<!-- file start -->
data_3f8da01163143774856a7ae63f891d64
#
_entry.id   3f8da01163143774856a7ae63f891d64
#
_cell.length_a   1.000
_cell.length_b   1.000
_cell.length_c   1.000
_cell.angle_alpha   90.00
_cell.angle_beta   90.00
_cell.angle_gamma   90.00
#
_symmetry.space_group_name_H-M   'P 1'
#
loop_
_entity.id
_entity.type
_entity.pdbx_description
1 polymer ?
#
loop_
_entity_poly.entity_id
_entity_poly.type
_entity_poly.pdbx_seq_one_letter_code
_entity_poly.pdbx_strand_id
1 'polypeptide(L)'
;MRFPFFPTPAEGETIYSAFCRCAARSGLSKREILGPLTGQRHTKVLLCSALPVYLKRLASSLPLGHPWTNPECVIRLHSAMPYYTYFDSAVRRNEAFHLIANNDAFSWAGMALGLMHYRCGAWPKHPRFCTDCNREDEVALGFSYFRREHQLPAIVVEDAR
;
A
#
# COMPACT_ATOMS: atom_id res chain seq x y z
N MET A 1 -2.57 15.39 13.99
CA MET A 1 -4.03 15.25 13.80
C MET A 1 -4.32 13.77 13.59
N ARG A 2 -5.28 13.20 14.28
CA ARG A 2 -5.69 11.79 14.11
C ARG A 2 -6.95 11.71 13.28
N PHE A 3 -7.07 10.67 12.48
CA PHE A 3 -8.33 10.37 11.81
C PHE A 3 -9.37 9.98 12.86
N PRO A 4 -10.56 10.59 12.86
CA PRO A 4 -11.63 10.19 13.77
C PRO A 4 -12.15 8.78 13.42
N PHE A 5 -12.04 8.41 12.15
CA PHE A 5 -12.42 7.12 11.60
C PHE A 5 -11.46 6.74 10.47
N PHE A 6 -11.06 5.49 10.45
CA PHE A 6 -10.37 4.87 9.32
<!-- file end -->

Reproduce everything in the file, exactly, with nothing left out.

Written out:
data_3f8da01163143774856a7ae63f891d64
#
_entry.id   3f8da01163143774856a7ae63f891d64
#
_cell.length_a   1.000
_cell.length_b   1.000
_cell.length_c   1.000
_cell.angle_alpha   90.00
_cell.angle_beta   90.00
_cell.angle_gamma   90.00
#
_symmetry.space_group_name_H-M   'P 1'
#
loop_
_entity.id
_entity.type
_entity.pdbx_description
1 polymer ?
#
loop_
_entity_poly.entity_id
_entity_poly.type
_entity_poly.pdbx_seq_one_letter_code
_entity_poly.pdbx_strand_id
1 'polypeptide(L)'
;MRFPFFPTPAEGETIYSAFCRCAARSGLSKREILGPLTGQRHTKVLLCSALPVYLKRLASSLPLGHPWTNPECVIRLHSAMPYYTYFDSAVRRNEAFHLIANNDAFSWAGMALGLMHYRCGAWPKHPRFCTDCNREDEVALGFSYFRREHQLPAIVVEDAR
;
A
#
# COMPACT_ATOMS: atom_id res chain seq x y z
N MET A 1 -2.57 15.39 13.99
CA MET A 1 -4.03 15.25 13.80
C MET A 1 -4.32 13.77 13.59
N ARG A 2 -5.28 13.20 14.28
CA ARG A 2 -5.69 11.79 14.11
C ARG A 2 -6.95 11.71 13.28
N PHE A 3 -7.07 10.67 12.48
CA PHE A 3 -8.33 10.37 11.81
C PHE A 3 -9.37 9.98 12.86
N PRO A 4 -10.56 10.59 12.86
CA PRO A 4 -11.63 10.19 13.77
C PRO A 4 -12.15 8.78 13.42
N PHE A 5 -12.04 8.41 12.15
CA PHE A 5 -12.42 7.12 11.60
C PHE A 5 -11.46 6.74 10.47
N PHE A 6 -11.06 5.49 10.45
CA PHE A 6 -10.37 4.87 9.32